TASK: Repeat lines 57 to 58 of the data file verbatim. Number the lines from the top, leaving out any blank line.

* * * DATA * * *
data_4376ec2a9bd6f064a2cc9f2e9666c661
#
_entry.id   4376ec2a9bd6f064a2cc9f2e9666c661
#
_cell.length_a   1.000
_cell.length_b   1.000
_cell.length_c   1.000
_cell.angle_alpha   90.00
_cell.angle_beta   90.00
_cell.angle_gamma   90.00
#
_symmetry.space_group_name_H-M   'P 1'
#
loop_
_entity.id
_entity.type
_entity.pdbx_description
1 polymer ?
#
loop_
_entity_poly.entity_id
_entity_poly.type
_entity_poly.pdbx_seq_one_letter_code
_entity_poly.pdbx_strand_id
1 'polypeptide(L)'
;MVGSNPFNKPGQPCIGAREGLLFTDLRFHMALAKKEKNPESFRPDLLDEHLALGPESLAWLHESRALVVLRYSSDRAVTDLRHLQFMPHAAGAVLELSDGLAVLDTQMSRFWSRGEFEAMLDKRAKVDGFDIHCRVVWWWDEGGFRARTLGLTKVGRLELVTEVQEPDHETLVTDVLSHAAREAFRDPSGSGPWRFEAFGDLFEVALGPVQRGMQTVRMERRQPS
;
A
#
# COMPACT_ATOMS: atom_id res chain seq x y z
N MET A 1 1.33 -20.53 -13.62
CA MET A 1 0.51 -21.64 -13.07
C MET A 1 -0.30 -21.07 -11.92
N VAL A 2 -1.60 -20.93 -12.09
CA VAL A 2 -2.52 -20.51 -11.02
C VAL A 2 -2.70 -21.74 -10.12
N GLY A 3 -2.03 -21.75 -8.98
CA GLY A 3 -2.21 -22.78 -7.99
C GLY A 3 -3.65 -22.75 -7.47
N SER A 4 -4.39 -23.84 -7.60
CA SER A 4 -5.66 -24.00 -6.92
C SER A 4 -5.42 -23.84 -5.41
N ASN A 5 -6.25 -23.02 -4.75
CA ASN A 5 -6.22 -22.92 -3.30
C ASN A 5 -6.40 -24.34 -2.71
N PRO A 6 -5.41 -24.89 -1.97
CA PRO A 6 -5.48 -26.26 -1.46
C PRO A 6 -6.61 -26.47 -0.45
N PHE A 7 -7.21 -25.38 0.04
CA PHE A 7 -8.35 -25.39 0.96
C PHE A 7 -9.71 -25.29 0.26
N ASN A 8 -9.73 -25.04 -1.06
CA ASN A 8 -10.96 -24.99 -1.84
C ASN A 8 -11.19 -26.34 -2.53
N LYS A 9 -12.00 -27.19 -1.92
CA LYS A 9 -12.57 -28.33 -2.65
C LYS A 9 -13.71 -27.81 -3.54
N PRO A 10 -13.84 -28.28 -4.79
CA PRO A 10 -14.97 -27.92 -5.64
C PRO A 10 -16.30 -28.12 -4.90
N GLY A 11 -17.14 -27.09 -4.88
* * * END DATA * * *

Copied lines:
C LYS A 9 -13.71 -27.81 -3.54
N PRO A 10 -13.84 -28.28 -4.79